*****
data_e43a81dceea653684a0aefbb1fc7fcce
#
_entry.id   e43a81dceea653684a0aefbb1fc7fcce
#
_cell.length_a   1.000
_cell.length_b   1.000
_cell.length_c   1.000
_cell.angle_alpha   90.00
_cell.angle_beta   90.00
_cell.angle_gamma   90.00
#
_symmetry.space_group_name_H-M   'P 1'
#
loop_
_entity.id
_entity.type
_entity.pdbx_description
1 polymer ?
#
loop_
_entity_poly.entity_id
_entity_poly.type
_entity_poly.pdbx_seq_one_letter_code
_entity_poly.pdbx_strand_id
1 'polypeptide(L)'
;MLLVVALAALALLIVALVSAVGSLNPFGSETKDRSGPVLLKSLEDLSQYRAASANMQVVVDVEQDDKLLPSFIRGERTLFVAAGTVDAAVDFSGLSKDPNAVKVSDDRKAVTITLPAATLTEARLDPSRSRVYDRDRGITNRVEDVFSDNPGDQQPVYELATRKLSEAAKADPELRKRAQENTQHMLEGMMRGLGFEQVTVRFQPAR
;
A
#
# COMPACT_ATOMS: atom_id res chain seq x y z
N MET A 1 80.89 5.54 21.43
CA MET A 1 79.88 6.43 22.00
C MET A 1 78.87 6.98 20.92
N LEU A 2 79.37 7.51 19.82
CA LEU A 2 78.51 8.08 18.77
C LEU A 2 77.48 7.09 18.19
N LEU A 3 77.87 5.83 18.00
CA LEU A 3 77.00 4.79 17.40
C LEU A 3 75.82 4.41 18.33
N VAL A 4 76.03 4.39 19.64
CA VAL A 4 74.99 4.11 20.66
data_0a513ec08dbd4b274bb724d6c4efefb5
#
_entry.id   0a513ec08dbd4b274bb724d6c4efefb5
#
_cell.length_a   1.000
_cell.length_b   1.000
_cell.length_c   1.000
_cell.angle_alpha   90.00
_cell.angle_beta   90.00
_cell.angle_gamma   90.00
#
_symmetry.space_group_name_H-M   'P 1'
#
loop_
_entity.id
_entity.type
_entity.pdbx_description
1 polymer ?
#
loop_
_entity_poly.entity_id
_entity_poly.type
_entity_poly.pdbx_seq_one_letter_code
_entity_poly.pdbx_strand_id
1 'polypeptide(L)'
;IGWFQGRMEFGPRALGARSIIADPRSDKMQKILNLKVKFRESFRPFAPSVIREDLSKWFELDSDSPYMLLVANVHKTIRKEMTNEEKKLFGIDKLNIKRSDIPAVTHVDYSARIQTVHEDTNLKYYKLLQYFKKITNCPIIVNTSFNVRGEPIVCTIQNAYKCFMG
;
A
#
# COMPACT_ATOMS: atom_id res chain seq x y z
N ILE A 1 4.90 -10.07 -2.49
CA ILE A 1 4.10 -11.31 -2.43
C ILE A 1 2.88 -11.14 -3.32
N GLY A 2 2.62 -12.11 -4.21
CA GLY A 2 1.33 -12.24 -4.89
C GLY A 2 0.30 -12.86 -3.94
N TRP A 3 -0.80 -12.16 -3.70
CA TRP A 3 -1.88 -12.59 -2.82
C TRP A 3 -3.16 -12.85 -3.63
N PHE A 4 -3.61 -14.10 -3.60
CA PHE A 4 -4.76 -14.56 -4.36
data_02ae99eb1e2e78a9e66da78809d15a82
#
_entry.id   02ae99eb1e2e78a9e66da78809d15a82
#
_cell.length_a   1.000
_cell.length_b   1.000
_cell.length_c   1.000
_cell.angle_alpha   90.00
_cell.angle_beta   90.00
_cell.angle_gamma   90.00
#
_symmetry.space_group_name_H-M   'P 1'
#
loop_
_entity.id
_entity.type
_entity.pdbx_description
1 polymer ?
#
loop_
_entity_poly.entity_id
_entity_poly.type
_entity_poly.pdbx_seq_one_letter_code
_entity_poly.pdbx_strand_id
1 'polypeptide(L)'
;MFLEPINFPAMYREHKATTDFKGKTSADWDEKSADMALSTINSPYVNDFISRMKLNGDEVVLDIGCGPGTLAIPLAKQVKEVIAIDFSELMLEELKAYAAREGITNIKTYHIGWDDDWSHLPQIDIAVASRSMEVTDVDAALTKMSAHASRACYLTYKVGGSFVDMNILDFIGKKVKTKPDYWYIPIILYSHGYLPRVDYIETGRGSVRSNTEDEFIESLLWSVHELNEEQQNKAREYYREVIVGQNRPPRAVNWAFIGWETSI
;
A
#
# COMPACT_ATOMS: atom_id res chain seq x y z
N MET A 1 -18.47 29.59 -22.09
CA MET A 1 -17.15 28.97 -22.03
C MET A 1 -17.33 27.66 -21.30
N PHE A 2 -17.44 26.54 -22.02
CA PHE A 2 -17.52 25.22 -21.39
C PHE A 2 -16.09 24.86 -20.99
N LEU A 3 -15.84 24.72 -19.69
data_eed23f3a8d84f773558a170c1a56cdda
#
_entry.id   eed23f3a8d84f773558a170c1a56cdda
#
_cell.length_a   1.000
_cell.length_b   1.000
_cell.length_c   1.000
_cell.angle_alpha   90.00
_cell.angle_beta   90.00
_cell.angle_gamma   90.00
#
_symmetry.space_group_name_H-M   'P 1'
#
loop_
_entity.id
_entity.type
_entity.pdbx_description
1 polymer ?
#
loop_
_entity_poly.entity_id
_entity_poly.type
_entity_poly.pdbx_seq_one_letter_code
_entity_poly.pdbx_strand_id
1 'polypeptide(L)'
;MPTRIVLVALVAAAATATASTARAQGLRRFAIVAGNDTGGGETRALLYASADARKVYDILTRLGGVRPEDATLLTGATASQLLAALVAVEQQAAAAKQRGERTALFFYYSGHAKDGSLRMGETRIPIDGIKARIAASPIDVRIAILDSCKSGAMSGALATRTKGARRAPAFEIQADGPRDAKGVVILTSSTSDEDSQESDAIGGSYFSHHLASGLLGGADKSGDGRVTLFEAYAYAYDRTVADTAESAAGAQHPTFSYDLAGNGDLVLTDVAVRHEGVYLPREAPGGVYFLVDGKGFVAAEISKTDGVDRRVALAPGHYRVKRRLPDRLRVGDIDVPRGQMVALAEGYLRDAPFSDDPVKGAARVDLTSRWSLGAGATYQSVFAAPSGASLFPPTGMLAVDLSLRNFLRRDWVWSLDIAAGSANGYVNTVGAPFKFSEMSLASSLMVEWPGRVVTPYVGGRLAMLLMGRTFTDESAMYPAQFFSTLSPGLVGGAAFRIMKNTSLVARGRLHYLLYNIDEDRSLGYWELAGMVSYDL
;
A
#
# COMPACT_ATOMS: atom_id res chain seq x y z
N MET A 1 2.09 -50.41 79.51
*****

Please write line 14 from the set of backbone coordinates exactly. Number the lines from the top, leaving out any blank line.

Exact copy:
loop_